In fact, even in the EU the governments hide behind "conditionalities" imposed by rather intransparent mechanisms. The deregulation and the privatizations that have taken place would probably never have come about, had they not been decided upon on a supra-national level. "They" made us do this, we cannot change it. However, there is one fundamental difference: the EU is eventually not "them" but "us". The perception of the IMF in the developing countries, by contrast, is probably one of total alienation. Maybe Stiglitz only wants to remedy this by giving the debtors more say in the IMF. Because basically he knows and says that the problems of the young countries are largely homemade and not resulting from any ill applied medicine or outright malice of western-dominated international institutions.

    At any rate, Prof. Stiglitz definitely is not an emotional iceberg, but highly compassionate with the suffrances of the people in the third world countries....more info
  • Not a fun read... but incredibly insightful nontheless
    I don't doubt that Stiglitz is right. People with a background like that and have won the Nobel Prize usually know what they are talking about. But man this book is frustrating in the first few chapters. I initially categorized it as anti-western propaganda because it is extremely opposed to western policies. However, it is right. The economics of it are sound, the politics also make sense and the details of this are all laid out. You definitely need some economics knowledge to get through it and it makes a VERY good case against market fundamentalism and excessive deregulation. Unfortunately, the same market fundamentalism that drives the IMF is also what drives Wall Street and the Treasury and it's causing a lot of problems nowadays.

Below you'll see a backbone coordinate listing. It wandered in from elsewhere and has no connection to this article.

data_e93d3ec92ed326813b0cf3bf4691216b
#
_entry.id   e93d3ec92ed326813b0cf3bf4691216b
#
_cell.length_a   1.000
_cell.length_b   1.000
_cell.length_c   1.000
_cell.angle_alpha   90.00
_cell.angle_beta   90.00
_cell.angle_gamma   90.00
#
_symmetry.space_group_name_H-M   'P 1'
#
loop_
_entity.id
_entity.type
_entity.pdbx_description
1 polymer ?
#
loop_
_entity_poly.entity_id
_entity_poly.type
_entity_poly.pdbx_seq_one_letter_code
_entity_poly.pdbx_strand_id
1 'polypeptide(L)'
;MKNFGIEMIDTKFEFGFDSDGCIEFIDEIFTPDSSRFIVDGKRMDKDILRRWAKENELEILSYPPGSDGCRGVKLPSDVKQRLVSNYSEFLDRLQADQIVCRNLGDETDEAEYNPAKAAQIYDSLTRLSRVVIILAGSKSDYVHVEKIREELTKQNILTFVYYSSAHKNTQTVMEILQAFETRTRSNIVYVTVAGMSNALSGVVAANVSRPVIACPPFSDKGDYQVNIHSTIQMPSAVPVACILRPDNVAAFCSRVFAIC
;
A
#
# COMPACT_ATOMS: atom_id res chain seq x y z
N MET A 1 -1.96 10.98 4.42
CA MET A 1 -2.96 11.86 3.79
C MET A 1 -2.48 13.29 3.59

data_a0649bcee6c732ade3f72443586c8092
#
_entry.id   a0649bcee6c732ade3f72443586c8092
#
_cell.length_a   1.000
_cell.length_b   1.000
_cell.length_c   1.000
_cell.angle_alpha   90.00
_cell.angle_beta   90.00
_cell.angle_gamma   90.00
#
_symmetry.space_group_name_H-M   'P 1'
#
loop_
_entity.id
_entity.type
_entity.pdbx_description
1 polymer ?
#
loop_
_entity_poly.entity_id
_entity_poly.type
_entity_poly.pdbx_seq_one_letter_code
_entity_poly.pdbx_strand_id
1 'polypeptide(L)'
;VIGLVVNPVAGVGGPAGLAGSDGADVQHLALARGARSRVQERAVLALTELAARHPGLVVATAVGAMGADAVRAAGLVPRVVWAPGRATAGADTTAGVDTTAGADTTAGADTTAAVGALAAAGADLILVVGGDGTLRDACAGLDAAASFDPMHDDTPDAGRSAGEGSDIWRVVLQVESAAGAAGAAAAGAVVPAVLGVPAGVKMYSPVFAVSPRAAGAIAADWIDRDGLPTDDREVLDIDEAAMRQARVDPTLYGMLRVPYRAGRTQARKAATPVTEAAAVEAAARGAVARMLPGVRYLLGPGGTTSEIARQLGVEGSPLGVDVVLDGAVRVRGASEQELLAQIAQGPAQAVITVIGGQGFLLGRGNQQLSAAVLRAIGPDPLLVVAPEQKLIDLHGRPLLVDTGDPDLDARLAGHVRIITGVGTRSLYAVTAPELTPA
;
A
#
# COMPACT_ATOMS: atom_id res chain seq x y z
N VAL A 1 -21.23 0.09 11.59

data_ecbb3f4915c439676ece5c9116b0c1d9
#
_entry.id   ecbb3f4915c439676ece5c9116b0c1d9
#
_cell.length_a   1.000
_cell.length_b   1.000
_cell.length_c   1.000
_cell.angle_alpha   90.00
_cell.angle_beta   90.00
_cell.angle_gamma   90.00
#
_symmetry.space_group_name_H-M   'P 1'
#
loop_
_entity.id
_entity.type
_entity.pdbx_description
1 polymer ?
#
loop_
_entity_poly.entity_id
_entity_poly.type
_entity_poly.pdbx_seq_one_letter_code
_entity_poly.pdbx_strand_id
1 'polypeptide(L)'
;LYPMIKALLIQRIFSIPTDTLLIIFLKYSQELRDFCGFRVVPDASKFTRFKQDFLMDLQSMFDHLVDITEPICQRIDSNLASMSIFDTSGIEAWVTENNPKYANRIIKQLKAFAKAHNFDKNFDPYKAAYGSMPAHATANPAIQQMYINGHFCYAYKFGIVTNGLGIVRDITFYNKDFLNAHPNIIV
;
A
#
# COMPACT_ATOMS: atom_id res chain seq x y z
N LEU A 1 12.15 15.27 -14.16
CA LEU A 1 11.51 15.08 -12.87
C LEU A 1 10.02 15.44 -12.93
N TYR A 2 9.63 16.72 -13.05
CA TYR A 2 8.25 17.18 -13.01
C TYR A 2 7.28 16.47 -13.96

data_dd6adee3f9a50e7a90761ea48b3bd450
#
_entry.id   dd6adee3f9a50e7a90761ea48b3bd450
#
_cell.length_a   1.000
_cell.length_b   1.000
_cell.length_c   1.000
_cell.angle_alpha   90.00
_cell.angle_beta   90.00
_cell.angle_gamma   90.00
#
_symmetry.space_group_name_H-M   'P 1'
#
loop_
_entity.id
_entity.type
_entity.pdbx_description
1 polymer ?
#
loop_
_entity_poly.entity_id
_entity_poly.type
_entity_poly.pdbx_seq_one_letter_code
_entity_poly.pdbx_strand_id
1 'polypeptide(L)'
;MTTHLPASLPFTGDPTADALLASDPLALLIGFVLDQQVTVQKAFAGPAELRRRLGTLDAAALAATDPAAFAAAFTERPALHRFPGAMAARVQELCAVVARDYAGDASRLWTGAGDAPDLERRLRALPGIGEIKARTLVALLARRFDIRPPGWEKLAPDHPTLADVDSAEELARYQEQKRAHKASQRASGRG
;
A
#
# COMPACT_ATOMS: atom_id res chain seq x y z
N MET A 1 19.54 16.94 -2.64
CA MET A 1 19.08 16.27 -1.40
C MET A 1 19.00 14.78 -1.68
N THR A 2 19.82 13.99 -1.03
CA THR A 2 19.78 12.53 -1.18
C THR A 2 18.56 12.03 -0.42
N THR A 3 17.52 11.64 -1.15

...more info
  • A must read
    I have read over 50 books on topics related to economics, and the socio-political aspects of globalization, free-markets, and their history. This topic has, for years, fueled passionate debate among Keynesians and liaise faire economists to name a few. And today, with globalization affecting everyone of every walk-of-life, this debate is making its way into the local coffee shops and hair salons.
    Of the 50+ books mentioned, there is not one that I would direct the general population to. Yet it is ever more crucial for the masses to understand how globalization drives the politicians they vote for, who in turn enact the laws that determine how globalization will affect us all.
    Dr. Stiglitz's book requires at least a basic education in economics to follow references to Adam Smith, Keynesian economics, Marginal Utility, and the interplay of state taxes and interest rates, for example.
    For those with a basic knowledge of such things, this book is a must read -- for two important reasons:
    1) It was written by Noble Prize winner Joseph Stiglitz, former economic advisor to the Clinton Administration and Chief Economist at the World Bank. You can no longer argue the topic as a learned individual if you don't read this book (agree with it or not).